Something special is going on in this Swedish capital, as seen in our many travel videos. Scandinavians are often considered to have the worlds highest standard of living, with Sweden occupying the top of that happy ranking. So it figures there are many wonderful things for the visitor to enjoy in Stockholm, a city created by a society that truly cares about people. They really believe in quality of life, and have built a place that is one of Europes truly beautiful capitals. Stockholm is some kind of urban utopia so lets go find out what makes it special.
Stockholm offers a magical blend of efficiency and beauty, romance and common sense all working together to make your visit extremely rewarding. It is modern, yet offers some of Europes best-preserved historic neighborhoods, with an atmospheric mix of ancient cobbled alleys, 17th century buildings and contemporary shops. You are going to love it!
We have planned a schedule so that you cover the best things first. The most worthwhile activities are:
-walk the Old Town (of course)
-take a boat ride around the citys islands
-visit the reconstructed village of Skansen
-tour the Royal Palace and museums
-check out the modern downtown
-walk along pedestrian Drottninggatan.
DAY ONE: GAMLA STAN
Upon arrival this morning we transfer from the ship to our hotel, then take a walking tour of our hotels neighborhood, the Gamla Stan, which is the oldest part of town, the medieval city center. The narrow twisting pedestrian lanes of Gamla Stan are lined with superbly preserved old buildings which hold some very modern stores, so you can enjoy the historic experience and do a little shopping, as seen in our travel videos!
It is the most fascinating place in town, and is a prime reason for coming to Stockholm, so we have a good look around. They just dont build cities like this any more. Gamla Stan has been a place for commerce since the 12th century, when it was first settled as a trading center. Because of frequent fires that kept destroying the original wooden structures, most of the handsome buildings you see now were built of brick and stone in the 17th century when Sweden was one of the strongest nations in Europe. In those days Sweden was more powerful than Russia, and this island was the center of the country.
On Gamla Stans northern edge you could visit the Royal Palace, one of Europes largest and most elaborate. We will arrive in the courtyard just before noon for a good position to see the spectacular Changing of the Guards, which begins daily at 12:10pm, or 1:10pm on Sundays. The highly decorated palace interior is typical of what you find throughout the continents extravagant royal mansions. Before reaching the palace, the band marches through downtown on a mile-long route that starts about 11:30 a.m. near the NK department store.
The main activity in Gamla Stan is to simply walk, people-watch and shop along the fascinating shopping lane, the Vasterlanggatan, lined with an amazing variety of little places to spend your money. You would also enjoy a wander into the little side alleys, exploring past centuries frozen in stone. It is much quieter a block or two from the shopping throngs and there are an abundance of small pleasures to be found in the details of buildings, gardens and older shop fronts. Yet another example how you can step away from nearly any major tourist attraction anywhere to discover more peaceful authentic nearby surroundings.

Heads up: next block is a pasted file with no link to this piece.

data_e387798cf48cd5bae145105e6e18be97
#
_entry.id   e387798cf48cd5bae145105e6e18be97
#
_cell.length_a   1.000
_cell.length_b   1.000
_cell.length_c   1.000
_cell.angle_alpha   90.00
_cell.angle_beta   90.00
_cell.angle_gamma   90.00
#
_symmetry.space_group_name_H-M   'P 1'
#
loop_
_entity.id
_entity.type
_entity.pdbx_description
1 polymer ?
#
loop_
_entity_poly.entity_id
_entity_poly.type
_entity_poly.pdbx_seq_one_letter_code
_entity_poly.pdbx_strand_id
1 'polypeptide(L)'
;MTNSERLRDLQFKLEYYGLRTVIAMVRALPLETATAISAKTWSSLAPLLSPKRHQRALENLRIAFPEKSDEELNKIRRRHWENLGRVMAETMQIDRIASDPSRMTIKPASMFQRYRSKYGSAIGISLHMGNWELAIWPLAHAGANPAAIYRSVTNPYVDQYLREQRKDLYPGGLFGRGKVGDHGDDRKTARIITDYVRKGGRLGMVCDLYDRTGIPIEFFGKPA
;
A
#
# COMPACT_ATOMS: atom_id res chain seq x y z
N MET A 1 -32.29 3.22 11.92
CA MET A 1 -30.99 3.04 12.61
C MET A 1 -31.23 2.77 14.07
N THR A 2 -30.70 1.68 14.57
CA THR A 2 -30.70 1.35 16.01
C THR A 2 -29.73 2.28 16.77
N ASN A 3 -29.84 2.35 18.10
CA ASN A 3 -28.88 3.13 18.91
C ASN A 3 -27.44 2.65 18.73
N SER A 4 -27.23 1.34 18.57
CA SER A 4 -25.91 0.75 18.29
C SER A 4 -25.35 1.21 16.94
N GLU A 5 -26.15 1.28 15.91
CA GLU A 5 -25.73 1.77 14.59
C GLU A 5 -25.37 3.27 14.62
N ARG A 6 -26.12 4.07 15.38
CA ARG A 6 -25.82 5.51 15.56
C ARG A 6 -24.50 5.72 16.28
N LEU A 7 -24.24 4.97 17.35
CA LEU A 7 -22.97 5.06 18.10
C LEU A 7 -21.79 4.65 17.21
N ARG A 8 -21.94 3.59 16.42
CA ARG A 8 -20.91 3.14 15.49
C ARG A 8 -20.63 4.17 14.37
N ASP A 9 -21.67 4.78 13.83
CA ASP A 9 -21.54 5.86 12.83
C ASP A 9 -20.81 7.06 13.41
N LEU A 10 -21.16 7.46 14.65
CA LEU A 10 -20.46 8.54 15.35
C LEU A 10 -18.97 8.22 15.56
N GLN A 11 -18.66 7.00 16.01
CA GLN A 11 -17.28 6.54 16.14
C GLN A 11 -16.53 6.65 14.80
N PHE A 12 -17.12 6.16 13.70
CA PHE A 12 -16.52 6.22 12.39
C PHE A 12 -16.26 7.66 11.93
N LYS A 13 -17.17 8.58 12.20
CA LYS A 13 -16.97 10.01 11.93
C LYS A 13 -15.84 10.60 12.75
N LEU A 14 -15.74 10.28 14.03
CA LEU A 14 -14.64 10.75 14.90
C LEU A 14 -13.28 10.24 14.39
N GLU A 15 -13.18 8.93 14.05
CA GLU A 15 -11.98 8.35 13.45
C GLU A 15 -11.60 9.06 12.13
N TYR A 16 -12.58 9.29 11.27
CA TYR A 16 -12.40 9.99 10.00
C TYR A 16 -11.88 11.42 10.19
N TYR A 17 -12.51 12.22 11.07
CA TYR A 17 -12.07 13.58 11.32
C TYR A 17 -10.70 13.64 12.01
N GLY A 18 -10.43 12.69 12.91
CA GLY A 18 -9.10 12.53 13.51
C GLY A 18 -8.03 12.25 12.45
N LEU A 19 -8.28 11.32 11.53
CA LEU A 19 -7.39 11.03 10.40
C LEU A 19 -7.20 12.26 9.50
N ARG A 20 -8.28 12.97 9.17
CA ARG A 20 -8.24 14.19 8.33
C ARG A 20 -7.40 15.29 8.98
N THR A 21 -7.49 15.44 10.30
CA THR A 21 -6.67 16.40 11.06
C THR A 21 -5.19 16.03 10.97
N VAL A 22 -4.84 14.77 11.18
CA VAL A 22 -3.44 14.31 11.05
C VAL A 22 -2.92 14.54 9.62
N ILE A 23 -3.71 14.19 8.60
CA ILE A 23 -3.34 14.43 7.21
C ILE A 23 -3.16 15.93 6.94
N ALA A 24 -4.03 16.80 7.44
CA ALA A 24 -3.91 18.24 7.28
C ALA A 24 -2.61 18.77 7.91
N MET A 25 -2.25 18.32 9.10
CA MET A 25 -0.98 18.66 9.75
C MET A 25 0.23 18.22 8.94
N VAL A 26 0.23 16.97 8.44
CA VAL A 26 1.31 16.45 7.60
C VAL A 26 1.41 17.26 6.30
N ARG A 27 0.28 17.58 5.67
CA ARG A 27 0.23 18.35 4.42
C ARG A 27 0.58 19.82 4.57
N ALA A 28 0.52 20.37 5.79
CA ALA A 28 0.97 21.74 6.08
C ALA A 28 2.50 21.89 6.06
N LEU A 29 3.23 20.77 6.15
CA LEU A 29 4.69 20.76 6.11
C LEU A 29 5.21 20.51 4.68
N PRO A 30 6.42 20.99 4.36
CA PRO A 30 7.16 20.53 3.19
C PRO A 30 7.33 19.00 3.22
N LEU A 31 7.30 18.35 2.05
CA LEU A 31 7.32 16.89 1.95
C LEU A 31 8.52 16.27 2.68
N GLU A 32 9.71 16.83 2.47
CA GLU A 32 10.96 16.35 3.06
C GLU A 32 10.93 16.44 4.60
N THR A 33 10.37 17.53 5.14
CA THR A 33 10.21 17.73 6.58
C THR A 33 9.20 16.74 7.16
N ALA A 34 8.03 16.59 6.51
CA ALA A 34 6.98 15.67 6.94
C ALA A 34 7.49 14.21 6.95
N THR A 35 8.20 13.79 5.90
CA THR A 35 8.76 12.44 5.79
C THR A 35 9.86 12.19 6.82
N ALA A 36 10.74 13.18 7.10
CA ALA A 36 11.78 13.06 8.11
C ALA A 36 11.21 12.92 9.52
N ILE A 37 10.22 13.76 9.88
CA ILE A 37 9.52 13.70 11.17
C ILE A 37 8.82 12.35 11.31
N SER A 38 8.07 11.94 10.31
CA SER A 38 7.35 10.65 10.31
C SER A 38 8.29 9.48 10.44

There is so much rich atmosphere to absorb in Gamla Stan you will probably spend time here walking around on your own, as seen in our travel vifeos. It is just a great place to hang out, and offers an excellent opportunity for that most advanced travel technique: get lost. When you let go and just wander you can begin to get a feeling for a place that no organized itinerary can match. Since you are on a small island you wont be lost forever, as covered in our
Later this afternoon we will walk a few blocks to the docks in front of the Grand Hotel for our included boat tour -- a great way to learn some history while gliding through this city of islands linked by bridges and canals. This continues for about 90 minutes, then you are free for the evening.
When hunger strikes in Gamla Stan try the series of ancient restaurants behind the 13th-century Storkyrkan Cathedral on Skomakargatan. If the weather is mild you can sit outdoors, or better yet, have a traditional meal in their medieval barrel-vaulted cellars, which were storerooms four hundred years ago. You must see these ancient basements, even if you are merely passing by looking for a restroom. Here you really step down in time as you venture below street level into another world.
Alternatively, pick from the charming outdoor restaurants that line the Stortorget main square of the Gamla Stan, overlooking the historic Bourse stock market. See our restaurant list for more. Gamla Stan is the only part of town where stores remain open late nightly, so you will have time for browsing and shopping after dinner.
DOWNTOWN and MUSEUMS
Plan to see some of the modern downtown in the morning, then visit a few museums and the folk park in the afternoon.
Take the subway to the center of downtown, a vast traffic circle called Sergels Torg, a modern post-war design with interesting streets and squares around it. Have a brief look as we walk past heading for the nicest shopping blocks of Hamngatan. If you want to peek inside NK go ahead -- it's a fancy department store with a nice cafe. Across the street is the huge Gallerian shopping mall, covering two city blocks.
Now we are going to stroll through the pretty park called Kungstragarden, the outdoor living room of the city, shown in our travel movies. Here you will find locals relaxing, kids playing, fountains gushing, statues standing and flowers blooming. Walk back another two blocks to Birger Jarlsgatan and take a left into a beautiful five-block section of trendy shops and cafes, ending at the modern mall of Stureplan. Detour a few blocks behind to Ostermalmstorg if you would like to grab some take-out, or just look at the lively Sluhallen food market.